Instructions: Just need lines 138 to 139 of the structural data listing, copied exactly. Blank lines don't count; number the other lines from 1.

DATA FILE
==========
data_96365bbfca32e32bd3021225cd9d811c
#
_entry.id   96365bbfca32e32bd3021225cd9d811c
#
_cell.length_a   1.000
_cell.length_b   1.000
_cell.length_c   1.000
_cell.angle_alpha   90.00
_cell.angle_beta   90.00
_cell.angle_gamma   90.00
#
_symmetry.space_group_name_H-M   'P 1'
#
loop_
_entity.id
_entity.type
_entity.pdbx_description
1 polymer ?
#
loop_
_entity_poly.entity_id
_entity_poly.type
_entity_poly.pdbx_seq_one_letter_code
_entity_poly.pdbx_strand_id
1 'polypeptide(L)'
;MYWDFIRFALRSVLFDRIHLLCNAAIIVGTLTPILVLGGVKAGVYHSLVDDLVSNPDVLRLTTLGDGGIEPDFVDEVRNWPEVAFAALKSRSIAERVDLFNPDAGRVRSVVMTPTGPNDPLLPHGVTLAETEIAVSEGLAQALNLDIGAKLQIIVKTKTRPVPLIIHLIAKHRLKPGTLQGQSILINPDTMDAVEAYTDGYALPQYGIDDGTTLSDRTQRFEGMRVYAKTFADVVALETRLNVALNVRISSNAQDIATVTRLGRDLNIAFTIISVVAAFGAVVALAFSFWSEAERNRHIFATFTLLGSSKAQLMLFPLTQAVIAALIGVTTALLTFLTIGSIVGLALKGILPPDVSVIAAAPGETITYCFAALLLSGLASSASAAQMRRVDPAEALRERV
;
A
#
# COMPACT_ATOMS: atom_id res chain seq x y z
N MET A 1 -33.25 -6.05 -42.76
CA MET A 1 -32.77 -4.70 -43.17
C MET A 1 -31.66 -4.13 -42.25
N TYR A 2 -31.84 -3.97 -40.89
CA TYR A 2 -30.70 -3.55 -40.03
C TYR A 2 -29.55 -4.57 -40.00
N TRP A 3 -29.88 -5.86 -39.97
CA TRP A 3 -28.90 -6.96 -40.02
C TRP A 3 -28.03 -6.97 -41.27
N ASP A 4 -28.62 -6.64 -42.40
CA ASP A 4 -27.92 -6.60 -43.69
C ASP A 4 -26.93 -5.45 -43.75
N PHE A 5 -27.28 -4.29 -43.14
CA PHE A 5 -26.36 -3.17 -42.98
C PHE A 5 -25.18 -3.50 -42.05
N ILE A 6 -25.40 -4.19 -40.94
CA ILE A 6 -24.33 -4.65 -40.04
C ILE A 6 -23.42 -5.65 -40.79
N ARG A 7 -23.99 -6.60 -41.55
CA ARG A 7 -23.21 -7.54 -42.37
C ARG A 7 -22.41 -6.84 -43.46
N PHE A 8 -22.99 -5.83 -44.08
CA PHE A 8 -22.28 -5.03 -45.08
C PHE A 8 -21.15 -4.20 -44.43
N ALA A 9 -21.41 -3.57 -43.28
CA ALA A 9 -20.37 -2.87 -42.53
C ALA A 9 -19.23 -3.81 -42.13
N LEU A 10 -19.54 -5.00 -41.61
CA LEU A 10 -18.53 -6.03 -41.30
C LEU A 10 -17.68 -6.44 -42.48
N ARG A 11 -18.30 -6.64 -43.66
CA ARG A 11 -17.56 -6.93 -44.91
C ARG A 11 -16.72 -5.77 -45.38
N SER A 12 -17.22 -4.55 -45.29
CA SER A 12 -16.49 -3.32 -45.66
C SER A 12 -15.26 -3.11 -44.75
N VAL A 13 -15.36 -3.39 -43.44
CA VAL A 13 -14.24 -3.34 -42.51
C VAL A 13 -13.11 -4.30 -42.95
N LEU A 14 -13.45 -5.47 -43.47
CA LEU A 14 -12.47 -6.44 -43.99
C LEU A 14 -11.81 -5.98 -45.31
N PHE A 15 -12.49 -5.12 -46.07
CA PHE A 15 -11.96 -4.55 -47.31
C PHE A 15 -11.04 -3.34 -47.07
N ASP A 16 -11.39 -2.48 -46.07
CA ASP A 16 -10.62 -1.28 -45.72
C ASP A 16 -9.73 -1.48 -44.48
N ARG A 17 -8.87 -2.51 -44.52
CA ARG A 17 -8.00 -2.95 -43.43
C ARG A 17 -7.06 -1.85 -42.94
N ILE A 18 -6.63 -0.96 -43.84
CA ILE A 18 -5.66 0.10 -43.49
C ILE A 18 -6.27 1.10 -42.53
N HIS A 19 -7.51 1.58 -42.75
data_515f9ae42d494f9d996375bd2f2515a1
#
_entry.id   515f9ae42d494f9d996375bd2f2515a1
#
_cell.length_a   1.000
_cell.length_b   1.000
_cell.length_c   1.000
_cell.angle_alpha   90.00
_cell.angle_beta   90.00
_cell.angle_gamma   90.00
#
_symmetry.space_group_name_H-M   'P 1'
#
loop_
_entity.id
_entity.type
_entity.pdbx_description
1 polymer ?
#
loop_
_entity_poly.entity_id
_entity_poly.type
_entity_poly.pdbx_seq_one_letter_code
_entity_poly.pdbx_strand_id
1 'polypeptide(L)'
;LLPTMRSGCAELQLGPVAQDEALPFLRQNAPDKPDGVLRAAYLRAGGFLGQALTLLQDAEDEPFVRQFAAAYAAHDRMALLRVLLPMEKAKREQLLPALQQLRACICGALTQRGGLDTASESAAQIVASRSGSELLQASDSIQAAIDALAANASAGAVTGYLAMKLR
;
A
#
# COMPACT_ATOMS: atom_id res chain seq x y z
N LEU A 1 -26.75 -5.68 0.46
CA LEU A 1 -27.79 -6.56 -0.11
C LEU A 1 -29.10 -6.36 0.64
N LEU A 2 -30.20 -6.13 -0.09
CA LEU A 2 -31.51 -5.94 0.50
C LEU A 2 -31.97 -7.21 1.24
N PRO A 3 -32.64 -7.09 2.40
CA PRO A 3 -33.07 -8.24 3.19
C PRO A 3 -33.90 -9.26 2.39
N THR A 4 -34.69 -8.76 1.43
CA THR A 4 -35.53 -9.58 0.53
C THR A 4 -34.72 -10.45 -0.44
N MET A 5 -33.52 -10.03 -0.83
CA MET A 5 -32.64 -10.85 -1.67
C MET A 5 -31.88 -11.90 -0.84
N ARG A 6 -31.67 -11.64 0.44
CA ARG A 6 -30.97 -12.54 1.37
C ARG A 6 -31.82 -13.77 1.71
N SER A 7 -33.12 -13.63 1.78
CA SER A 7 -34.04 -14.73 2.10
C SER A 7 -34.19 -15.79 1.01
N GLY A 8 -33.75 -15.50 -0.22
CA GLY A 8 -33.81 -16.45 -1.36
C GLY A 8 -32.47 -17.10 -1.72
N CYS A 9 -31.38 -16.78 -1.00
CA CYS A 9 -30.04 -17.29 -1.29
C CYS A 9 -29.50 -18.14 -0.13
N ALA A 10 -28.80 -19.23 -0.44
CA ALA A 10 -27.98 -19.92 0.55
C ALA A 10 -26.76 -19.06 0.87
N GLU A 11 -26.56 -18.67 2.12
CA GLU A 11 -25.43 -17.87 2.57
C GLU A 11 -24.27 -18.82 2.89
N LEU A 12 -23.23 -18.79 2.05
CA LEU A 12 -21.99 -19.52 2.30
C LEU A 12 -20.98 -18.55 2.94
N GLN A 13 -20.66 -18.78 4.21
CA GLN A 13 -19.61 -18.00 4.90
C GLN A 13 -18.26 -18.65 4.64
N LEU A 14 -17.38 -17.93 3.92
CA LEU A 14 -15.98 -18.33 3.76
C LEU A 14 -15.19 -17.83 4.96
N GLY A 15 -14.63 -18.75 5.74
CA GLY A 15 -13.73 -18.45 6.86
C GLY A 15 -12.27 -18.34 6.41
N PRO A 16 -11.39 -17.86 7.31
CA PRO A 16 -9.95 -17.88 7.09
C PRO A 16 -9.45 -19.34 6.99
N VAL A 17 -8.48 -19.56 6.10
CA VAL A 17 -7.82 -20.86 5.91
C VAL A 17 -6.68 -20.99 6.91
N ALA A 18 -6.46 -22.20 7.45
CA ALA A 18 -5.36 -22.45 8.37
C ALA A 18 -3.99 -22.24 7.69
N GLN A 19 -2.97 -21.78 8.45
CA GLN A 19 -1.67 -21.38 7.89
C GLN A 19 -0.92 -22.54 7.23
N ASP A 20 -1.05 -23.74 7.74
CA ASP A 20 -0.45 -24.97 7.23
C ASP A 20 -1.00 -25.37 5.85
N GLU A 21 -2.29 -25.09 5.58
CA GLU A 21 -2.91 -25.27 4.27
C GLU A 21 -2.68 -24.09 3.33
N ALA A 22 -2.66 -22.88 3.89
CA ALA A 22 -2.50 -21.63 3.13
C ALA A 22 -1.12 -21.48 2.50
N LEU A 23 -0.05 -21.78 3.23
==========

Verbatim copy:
CA GLY A 8 -33.81 -16.45 -1.36
C GLY A 8 -32.47 -17.10 -1.72